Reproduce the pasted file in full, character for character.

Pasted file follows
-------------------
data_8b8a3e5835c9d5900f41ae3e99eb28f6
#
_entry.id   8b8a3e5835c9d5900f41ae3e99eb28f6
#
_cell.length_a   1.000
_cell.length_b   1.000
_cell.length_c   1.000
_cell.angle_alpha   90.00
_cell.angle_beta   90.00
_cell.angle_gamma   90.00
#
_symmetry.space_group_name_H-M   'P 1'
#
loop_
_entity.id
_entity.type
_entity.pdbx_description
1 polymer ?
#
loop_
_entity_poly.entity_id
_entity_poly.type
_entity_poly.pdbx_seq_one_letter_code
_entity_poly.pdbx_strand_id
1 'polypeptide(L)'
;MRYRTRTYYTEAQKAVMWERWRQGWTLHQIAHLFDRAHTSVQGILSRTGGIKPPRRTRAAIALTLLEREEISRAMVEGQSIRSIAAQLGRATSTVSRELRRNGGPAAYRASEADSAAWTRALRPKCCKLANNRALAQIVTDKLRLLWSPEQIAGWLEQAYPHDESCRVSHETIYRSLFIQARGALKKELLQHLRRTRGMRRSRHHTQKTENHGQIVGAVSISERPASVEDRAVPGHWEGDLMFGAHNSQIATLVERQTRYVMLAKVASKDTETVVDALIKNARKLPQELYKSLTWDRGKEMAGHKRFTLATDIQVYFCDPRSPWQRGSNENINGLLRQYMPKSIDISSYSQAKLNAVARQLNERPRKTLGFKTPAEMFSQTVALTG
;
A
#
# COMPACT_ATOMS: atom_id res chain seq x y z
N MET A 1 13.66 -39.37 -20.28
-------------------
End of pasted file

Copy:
data_8b8a3e5835c9d5900f41ae3e99eb28f6
#
_entry.id   8b8a3e5835c9d5900f41ae3e99eb28f6
#
_cell.length_a   1.000
_cell.length_b   1.000
_cell.length_c   1.000
_cell.angle_alpha   90.00
_cell.angle_beta   90.00
_cell.angle_gamma   90.00
#
_symmetry.space_group_name_H-M   'P 1'
#
loop_
_entity.id
_entity.type
_entity.pdbx_description
1 polymer ?
#
loop_
_entity_poly.entity_id
_entity_poly.type
_entity_poly.pdbx_seq_one_letter_code
_entity_poly.pdbx_strand_id
1 'polypeptide(L)'
;MRYRTRTYYTEAQKAVMWERWRQGWTLHQIAHLFDRAHTSVQGILSRTGGIKPPRRTRAAIALTLLEREEISRAMVEGQSIRSIAAQLGRATSTVSRELRRNGGPAAYRASEADSAAWTRALRPKCCKLANNRALAQIVTDKLRLLWSPEQIAGWLEQAYPHDESCRVSHETIYRSLFIQARGALKKELLQHLRRTRGMRRSRHHTQKTENHGQIVGAVSISERPASVEDRAVPGHWEGDLMFGAHNSQIATLVERQTRYVMLAKVASKDTETVVDALIKNARKLPQELYKSLTWDRGKEMAGHKRFTLATDIQVYFCDPRSPWQRGSNENINGLLRQYMPKSIDISSYSQAKLNAVARQLNERPRKTLGFKTPAEMFSQTVALTG
;
A
#
# COMPACT_ATOMS: atom_id res chain seq x y z
N MET A 1 13.66 -39.37 -20.28